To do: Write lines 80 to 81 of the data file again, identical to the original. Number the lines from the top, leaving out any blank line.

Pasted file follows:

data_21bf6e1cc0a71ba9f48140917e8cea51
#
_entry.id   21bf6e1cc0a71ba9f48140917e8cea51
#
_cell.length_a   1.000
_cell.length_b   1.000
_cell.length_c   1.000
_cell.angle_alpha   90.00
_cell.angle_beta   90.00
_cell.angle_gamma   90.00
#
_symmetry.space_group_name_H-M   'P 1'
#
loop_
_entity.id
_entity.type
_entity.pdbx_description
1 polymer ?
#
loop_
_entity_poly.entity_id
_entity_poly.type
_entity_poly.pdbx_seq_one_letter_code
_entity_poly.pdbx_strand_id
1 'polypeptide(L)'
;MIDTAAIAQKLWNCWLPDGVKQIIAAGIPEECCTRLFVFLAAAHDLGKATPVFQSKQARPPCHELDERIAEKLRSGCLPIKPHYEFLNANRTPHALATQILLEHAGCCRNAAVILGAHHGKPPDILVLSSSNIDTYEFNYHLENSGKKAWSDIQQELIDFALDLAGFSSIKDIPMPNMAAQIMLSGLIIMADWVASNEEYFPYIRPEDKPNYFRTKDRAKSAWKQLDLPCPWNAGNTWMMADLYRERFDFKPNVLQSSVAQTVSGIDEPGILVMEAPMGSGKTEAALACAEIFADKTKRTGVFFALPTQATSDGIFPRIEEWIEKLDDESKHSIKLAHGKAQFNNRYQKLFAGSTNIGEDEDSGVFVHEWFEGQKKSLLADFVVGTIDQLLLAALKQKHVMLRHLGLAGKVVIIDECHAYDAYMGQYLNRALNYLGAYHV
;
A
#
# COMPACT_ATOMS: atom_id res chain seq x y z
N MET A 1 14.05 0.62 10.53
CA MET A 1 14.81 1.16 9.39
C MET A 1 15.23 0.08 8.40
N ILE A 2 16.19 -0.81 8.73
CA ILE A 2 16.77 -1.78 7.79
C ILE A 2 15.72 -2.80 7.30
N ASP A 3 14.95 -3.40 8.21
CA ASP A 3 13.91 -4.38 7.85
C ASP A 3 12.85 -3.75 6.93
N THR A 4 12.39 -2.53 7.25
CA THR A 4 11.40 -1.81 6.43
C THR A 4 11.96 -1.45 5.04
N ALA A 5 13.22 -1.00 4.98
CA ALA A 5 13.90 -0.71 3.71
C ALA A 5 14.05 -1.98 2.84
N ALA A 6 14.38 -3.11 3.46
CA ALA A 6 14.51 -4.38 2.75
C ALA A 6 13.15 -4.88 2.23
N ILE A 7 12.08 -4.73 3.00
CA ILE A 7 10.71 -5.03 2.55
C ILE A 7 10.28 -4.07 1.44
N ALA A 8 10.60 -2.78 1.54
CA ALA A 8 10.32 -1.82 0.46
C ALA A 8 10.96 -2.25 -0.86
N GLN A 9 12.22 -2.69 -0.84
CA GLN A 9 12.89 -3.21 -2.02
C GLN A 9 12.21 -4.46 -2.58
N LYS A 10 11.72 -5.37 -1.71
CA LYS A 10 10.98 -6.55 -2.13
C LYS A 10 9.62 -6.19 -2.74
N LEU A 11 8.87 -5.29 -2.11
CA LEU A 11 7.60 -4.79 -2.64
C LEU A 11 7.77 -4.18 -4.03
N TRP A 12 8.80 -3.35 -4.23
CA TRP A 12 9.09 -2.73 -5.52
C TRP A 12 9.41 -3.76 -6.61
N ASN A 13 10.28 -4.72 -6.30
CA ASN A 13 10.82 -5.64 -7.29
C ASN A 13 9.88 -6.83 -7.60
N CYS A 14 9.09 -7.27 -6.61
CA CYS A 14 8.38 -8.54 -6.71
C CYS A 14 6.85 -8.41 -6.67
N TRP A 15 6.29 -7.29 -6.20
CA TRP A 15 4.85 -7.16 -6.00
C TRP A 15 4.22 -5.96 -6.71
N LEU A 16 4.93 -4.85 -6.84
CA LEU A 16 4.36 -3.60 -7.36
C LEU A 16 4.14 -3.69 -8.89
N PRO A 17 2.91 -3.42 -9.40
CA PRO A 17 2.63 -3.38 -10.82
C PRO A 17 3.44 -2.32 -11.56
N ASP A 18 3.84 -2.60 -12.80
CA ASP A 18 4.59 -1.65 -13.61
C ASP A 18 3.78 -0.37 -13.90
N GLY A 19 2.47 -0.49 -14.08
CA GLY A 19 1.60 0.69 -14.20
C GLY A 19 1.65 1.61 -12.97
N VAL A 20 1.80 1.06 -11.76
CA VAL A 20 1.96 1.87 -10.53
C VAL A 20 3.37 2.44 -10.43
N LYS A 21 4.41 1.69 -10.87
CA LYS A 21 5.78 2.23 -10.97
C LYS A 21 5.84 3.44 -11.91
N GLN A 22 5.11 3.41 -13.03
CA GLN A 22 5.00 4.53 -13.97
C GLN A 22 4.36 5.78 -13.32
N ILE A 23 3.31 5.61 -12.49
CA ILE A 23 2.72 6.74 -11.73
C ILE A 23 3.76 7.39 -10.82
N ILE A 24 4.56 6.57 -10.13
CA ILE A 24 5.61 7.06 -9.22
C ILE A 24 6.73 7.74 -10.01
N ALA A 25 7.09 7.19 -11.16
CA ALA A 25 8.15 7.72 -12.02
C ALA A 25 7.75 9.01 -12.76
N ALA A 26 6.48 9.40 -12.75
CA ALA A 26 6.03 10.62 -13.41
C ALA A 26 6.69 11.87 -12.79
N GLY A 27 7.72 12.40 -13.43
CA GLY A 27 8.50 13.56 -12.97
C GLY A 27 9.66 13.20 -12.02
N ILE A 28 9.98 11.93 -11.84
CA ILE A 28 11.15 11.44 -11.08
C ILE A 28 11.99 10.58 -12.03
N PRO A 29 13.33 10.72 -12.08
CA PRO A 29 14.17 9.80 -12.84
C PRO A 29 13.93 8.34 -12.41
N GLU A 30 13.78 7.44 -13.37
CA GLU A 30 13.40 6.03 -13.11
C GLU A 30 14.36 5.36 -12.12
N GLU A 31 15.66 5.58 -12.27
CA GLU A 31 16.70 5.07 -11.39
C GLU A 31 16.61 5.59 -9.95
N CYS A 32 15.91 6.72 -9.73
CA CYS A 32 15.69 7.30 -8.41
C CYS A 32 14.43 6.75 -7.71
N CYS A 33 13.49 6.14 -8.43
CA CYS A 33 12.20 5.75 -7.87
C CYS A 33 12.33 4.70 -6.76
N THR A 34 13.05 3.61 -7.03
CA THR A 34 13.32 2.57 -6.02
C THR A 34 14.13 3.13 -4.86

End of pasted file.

CA PRO A 17 2.63 -3.38 -10.82
C PRO A 17 3.44 -2.32 -11.56